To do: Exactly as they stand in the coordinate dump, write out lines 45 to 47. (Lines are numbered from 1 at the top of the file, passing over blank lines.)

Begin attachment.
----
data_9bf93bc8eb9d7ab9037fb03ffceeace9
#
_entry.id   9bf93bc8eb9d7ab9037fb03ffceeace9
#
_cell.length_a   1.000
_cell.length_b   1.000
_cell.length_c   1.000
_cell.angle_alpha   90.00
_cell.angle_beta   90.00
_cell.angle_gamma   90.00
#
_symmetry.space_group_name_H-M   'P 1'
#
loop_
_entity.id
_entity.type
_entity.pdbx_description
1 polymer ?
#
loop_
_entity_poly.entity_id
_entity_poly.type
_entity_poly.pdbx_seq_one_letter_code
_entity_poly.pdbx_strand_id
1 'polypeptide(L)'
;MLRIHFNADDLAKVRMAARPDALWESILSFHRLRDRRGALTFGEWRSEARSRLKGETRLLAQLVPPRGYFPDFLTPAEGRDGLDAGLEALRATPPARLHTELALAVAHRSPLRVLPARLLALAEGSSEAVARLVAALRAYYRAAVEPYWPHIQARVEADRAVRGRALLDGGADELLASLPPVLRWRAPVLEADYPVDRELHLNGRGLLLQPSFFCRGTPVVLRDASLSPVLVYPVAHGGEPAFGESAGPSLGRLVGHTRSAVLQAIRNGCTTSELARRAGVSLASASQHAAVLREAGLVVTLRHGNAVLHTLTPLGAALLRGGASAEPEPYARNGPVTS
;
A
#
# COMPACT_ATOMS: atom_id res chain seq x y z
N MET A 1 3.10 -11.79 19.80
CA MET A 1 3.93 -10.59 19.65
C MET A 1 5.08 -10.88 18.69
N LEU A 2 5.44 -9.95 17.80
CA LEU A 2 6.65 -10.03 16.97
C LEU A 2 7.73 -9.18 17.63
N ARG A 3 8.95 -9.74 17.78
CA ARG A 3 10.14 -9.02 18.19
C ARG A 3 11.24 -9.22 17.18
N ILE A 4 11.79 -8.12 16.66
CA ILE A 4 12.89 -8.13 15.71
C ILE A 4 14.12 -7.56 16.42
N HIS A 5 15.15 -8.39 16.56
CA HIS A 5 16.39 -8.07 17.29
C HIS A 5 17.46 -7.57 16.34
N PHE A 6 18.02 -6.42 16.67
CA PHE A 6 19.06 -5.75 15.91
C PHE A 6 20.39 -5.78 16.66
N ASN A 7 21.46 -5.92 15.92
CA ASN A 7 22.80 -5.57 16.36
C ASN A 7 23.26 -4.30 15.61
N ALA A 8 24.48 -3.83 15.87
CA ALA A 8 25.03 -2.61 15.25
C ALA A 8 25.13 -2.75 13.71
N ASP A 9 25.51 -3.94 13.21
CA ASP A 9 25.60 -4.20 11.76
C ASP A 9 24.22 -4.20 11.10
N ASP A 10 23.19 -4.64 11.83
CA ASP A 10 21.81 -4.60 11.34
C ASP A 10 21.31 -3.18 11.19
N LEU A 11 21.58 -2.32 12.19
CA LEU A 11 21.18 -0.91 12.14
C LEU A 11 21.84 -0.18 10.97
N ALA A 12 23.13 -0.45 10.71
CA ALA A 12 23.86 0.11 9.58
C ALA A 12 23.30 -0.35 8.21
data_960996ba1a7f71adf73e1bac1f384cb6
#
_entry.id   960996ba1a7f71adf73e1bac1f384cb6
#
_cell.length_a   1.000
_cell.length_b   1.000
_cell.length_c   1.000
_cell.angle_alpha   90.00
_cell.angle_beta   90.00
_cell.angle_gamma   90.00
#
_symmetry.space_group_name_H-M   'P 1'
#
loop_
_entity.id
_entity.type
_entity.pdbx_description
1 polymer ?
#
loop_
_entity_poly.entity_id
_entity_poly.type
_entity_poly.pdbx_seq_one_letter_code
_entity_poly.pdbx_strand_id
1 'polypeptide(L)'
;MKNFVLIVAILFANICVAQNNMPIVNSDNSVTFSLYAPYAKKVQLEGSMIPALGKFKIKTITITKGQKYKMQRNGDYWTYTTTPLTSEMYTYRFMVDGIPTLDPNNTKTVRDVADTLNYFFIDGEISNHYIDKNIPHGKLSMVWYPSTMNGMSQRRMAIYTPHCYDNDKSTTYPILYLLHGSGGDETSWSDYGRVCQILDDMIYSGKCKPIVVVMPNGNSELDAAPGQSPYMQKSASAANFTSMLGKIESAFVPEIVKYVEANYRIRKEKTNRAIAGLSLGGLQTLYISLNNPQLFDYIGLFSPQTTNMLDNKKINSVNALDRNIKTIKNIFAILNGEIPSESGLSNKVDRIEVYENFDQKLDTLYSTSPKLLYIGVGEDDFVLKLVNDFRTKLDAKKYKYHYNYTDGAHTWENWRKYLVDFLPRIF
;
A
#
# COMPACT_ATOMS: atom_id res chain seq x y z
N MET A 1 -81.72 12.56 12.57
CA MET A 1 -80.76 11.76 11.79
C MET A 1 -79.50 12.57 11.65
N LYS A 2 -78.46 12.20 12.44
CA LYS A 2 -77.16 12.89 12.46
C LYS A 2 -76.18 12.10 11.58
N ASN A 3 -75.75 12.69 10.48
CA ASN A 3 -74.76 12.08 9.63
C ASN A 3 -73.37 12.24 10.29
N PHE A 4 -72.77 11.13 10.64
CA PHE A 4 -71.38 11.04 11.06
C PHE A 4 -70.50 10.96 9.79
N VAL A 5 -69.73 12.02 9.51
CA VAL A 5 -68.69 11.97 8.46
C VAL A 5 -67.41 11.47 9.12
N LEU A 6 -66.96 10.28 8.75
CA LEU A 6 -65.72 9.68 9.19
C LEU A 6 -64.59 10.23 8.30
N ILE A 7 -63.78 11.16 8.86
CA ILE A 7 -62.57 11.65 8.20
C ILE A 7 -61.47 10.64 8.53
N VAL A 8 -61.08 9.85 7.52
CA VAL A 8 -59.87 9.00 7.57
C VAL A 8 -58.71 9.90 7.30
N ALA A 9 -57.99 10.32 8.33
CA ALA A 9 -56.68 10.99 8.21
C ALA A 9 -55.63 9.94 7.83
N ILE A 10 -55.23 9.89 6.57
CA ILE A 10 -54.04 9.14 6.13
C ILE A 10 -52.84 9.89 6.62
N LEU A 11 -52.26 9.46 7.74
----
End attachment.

C HIS A 5 17.46 -7.57 16.34
N PHE A 6 18.02 -6.42 16.67
CA PHE A 6 19.06 -5.75 15.91